'Old Archive, Contemporary Responce' continues at Boston Tea Party in Exeter from 3rd of November follow this link for more information.

Thursday, October 1, 2009

Working from the Beaford Old Archive

Recently I was asked to choose an image, any image, from the Beaford Old Archive and respond to it in a creative way. I had to limit my time to 3 hours, although this time restraint was creatively interpreted. If you want to see this image framed and hung on a wall, you'll find it alongside other artists interpretations of Beaford Old Archive images, at the Boston Tea Party Cafe in Barnstaple, North Devon, during October and then it travels down to a cafe of the same name in Exeter.

Old Archive image chosen: ‘On the beach, Appledore c1890’ (ref. b08514)
Contemporary response titled: ‘Still on the beach, Appledore 2009’
I’m drawn to pictures like this, they fascinate and excite me. They talk of a recent past, where our North Devon ports were full of sailing ships, importing tobacco and exporting products like our sgraffito slip-ware pottery to the Americas and all over the world. It’s surprising how few images there are showing scenes like this until they are compared to the modern day vernacular equivalent, the lorry park. I often catch myself imagining our rivers full of moored tall ships like ghosts of the past making a trace on our 21st century world. Walking on the quays in Bideford and Appledore I can feel the past, just like one can sense the layers of history in an old house.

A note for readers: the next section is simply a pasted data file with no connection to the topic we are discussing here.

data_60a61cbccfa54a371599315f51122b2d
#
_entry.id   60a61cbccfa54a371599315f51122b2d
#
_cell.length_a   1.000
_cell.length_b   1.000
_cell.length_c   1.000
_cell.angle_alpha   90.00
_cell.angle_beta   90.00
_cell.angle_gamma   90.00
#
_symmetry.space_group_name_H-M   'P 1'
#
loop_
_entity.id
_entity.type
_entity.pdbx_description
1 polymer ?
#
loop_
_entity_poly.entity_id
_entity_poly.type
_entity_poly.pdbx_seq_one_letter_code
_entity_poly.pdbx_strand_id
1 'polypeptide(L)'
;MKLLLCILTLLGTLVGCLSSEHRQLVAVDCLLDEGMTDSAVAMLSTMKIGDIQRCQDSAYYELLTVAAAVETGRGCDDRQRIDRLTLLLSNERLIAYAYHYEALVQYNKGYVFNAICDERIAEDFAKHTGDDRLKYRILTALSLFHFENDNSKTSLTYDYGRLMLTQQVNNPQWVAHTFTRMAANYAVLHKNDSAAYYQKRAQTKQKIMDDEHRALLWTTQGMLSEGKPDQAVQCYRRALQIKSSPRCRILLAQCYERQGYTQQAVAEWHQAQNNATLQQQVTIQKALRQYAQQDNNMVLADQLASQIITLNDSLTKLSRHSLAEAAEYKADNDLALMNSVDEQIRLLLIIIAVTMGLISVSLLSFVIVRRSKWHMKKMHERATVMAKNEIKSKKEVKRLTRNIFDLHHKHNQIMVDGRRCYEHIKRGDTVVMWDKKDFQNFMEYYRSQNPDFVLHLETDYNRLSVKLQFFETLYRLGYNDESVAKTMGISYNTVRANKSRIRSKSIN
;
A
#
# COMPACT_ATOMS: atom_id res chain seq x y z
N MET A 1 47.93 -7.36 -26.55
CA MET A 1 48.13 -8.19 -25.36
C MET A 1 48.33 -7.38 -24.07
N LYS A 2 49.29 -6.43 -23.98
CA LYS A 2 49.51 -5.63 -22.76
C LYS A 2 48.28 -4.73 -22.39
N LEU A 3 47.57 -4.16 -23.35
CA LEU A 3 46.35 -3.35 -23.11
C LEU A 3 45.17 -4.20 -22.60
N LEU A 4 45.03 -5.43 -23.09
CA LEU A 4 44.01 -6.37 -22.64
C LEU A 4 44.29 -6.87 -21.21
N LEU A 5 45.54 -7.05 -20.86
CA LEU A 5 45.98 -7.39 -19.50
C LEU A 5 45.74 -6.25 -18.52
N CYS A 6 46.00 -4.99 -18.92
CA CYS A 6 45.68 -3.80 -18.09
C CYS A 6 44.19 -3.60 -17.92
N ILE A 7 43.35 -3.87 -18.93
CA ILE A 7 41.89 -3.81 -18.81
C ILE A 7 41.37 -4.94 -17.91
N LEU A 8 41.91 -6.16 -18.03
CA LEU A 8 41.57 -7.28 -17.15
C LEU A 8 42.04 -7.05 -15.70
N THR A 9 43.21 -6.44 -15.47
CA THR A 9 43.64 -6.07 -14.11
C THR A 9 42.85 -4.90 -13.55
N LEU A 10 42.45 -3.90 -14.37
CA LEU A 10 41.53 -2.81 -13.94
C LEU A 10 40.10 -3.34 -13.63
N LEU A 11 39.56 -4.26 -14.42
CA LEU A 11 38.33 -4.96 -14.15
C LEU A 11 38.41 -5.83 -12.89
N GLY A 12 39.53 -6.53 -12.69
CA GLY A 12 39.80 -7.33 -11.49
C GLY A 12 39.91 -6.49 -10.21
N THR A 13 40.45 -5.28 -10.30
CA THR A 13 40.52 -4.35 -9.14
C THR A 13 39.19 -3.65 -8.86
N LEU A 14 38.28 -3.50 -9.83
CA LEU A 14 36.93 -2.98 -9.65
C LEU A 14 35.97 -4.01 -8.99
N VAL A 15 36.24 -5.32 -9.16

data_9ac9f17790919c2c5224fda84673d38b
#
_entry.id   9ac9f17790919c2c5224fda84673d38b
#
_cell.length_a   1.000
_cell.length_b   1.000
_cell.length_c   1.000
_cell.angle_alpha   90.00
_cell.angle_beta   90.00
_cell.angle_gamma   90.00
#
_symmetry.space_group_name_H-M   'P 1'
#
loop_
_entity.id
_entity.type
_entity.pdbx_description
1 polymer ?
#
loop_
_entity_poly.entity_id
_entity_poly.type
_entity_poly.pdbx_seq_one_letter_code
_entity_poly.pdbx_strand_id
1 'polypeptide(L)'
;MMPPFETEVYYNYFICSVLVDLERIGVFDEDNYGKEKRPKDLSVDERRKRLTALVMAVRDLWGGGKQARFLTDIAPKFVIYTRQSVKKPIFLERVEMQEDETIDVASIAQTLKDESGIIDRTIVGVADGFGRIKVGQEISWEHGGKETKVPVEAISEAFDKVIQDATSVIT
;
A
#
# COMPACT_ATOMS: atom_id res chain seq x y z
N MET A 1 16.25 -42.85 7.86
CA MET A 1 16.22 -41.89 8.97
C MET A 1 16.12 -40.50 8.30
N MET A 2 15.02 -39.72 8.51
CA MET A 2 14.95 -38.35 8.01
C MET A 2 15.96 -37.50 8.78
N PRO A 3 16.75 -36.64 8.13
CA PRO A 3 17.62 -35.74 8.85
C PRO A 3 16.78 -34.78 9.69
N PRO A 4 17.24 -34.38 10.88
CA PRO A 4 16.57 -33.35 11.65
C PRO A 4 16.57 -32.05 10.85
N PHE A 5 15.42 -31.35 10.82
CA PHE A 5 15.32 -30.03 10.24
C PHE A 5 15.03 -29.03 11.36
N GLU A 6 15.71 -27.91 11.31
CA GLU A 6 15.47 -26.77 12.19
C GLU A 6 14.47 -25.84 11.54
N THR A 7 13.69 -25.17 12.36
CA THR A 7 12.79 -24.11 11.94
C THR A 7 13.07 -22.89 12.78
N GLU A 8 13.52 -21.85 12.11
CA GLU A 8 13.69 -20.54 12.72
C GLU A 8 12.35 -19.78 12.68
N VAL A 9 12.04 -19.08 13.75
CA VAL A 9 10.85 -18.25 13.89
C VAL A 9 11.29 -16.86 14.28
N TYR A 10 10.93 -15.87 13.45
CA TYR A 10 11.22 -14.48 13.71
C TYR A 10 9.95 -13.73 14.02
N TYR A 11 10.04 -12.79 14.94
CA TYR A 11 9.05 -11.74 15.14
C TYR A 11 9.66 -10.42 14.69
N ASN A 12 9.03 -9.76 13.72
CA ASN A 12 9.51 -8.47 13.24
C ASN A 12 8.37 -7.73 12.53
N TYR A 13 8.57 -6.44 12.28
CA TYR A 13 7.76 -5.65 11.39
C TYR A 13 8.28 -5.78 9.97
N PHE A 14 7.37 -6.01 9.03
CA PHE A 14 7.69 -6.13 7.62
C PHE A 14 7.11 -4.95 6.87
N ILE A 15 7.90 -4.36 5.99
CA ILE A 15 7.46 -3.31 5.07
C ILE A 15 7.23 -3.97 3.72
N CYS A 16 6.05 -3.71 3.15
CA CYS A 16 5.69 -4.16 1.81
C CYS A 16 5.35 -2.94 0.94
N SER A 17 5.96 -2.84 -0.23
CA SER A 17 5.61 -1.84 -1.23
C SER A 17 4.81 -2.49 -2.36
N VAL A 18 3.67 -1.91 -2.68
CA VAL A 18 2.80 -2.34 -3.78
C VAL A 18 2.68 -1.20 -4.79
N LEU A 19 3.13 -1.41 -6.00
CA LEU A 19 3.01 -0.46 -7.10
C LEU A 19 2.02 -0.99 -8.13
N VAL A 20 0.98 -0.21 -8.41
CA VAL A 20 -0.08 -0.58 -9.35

This image from c1890 was most likely exposed onto a glass plate negative and printed onto light sensitive, fibre-based, silver-salt rich, photographic paper. It epitomises the worst attributes of the old silver based technology. Dust and hairs have left their white marks as they’ve stubbornly clung onto the negative at the printing stage; fingerprints have been left on the surface from the photographer who uses his hands to move the print from developer to fix but doesn’t clean and dry them properly; stains miraculously appear through uneven agitation, irregular fixing or uneven washing; more stains and marks are left from over 100 years of being passed from family member, to friend, to nostalgic collector. The photograph, like the image it holds, is a testament to the passing of time.